I also hear you that all organic certifiers aren't the same. Organix adult canine forumla is certified by the Organic Crop Improvement Association (OCIA)which seems pretty legit. They're accredited by the USDA and other agencies worldwide and their website says that thie certified food is "grown without genetically modified organisms (GMOs), and grown and processed without the use of synthetic chemicals, fertilizers, antibiotics, or hormones." To get certified by OCIA the producer needs to go through quite a procedure:
-No chemicals or non-natural fertilizers have been applied to fields, pastures, orchards, or vineyards for three years prior to harvest.
-Operations have been annually inspected by an independent inspector and are subject to unannounced verification inspections at any time.
-Detailed records of each operation’s practices and processes have been kept and submitted to OCIA International for an annual certification review.
-OCIA International is independently accredited to a number of industries and government bodies in the United States and internationally.

Last edited by Blab; February 13th, 2009 at 09:25 AM.
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  #33  
Old February 12th, 2009, 06:33 PM
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SuperWanda SuperWanda is offline
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It's hard enough these days to feed ourselves let alone our pets isn't it!

I carry around a seafood quide in my wallet but still find it confusing as things are never labeled properly - even harder when you are buying pet food.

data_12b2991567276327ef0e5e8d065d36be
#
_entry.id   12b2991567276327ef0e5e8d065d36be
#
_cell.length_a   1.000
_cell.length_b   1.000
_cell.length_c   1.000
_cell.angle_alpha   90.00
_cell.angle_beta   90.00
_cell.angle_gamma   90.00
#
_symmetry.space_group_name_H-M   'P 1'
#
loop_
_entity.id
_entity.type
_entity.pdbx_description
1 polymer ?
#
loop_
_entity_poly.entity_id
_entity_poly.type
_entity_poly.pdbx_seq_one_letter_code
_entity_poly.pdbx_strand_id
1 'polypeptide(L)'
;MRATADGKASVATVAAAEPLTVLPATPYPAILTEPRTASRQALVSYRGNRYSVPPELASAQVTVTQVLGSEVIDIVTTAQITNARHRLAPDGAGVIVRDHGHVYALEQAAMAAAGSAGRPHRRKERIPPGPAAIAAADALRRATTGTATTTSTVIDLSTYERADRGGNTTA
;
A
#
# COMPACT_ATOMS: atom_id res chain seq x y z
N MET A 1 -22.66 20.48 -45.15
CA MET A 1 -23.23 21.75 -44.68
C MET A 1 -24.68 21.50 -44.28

Organix sounds like it has good quality ingredients. I'll have to look - they must have a website?

I don't know if all grain-free foods would be more digestible. I should clarify my statements above because it sounds like I am promoting grain-free only - which I do feed, but I also supplement with fresh foods - and I do give my dogs grains. You'd have to compare the type of ingredients, their quality and the way the food is processed - low heat vs high heat for example.

Fresh meat will be more digestible then meat meal because the meal will be processed and cooked one more step in the process of making a dry dog food therefore reducing its digestibility (what happens when you cook a steak rare vs well-done - you will be able to digest the rare steak much more easily). But, you have to add meat meals to up the protein.

Same with grains - I think white rice is more digestible than brown rice but you get some extra nutrition from the brown rice. It all depends on what you want.